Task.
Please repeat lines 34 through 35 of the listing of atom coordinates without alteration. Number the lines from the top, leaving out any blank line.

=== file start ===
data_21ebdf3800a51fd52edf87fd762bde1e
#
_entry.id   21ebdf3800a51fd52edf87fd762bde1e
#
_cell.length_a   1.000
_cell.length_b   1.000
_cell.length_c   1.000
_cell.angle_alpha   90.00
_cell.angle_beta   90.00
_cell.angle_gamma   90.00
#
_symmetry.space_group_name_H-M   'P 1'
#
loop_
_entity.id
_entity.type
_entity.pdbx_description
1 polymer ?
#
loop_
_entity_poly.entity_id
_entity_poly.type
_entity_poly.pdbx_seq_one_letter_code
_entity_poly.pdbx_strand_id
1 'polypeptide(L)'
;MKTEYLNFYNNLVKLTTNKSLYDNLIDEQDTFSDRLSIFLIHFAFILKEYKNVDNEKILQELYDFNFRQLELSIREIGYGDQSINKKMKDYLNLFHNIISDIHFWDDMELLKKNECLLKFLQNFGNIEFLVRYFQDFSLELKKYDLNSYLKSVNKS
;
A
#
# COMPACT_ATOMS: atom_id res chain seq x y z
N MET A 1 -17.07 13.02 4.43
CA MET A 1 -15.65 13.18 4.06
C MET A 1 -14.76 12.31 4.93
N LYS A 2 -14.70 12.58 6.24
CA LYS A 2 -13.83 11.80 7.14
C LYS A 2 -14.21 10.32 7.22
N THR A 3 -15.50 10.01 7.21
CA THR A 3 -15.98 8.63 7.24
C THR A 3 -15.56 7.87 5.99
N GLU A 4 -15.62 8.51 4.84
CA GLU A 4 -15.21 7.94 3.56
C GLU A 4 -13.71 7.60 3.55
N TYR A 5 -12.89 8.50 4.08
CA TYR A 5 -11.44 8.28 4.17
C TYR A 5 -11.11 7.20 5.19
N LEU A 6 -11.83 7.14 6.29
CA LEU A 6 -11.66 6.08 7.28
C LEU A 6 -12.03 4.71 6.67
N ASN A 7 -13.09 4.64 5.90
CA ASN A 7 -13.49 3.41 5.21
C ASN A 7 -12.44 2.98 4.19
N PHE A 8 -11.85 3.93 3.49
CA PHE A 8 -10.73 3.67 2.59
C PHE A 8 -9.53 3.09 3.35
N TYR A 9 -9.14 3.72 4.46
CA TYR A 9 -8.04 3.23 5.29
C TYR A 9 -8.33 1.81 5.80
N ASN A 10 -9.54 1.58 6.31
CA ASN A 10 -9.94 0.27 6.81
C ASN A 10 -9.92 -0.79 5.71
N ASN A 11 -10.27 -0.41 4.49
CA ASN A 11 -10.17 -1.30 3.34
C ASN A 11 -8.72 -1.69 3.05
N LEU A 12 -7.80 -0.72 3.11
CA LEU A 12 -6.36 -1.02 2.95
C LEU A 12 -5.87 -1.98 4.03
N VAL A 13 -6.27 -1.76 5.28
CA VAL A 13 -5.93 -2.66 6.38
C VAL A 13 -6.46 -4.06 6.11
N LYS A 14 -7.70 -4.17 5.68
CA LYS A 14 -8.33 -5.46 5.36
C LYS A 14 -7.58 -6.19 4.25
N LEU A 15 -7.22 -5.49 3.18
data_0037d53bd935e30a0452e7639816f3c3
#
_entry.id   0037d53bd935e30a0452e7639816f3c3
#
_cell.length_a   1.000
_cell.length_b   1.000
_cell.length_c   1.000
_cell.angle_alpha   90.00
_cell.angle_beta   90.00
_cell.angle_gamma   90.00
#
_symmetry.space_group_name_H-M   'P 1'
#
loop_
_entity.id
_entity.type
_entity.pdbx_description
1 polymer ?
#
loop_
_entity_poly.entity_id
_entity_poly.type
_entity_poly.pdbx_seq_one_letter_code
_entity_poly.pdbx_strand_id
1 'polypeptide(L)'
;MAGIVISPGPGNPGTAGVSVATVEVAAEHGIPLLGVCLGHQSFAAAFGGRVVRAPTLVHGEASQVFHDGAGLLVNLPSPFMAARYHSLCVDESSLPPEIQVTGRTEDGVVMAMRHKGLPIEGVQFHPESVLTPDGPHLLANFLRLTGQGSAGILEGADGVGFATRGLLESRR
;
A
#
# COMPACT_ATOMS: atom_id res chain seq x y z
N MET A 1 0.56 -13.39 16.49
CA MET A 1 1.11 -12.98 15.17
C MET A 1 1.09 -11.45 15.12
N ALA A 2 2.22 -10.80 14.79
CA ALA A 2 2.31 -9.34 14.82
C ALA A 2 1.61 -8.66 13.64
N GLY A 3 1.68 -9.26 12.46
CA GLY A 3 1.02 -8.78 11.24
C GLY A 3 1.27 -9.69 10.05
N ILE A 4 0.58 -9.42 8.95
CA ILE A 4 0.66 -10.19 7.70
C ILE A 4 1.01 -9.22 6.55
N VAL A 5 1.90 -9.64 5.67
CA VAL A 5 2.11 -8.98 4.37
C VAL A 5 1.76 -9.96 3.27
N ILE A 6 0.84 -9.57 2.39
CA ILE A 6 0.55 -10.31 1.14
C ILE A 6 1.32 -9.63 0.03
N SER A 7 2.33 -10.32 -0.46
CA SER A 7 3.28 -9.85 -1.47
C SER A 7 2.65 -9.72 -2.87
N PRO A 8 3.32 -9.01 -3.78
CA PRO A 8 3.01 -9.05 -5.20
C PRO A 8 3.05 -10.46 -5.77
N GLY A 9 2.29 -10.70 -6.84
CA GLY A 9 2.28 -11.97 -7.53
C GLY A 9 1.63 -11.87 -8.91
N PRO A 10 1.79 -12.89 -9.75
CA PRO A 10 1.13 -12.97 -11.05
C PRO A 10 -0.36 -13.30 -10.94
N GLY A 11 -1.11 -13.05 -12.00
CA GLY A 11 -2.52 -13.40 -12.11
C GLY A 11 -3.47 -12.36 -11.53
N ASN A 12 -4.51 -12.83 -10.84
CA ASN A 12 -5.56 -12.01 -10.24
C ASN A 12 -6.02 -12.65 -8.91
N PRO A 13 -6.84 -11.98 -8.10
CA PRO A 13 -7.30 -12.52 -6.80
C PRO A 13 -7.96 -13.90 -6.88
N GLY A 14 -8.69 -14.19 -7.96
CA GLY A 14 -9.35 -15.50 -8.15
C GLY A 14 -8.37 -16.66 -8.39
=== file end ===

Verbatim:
N LYS A 2 -14.70 12.58 6.24
CA LYS A 2 -13.83 11.80 7.14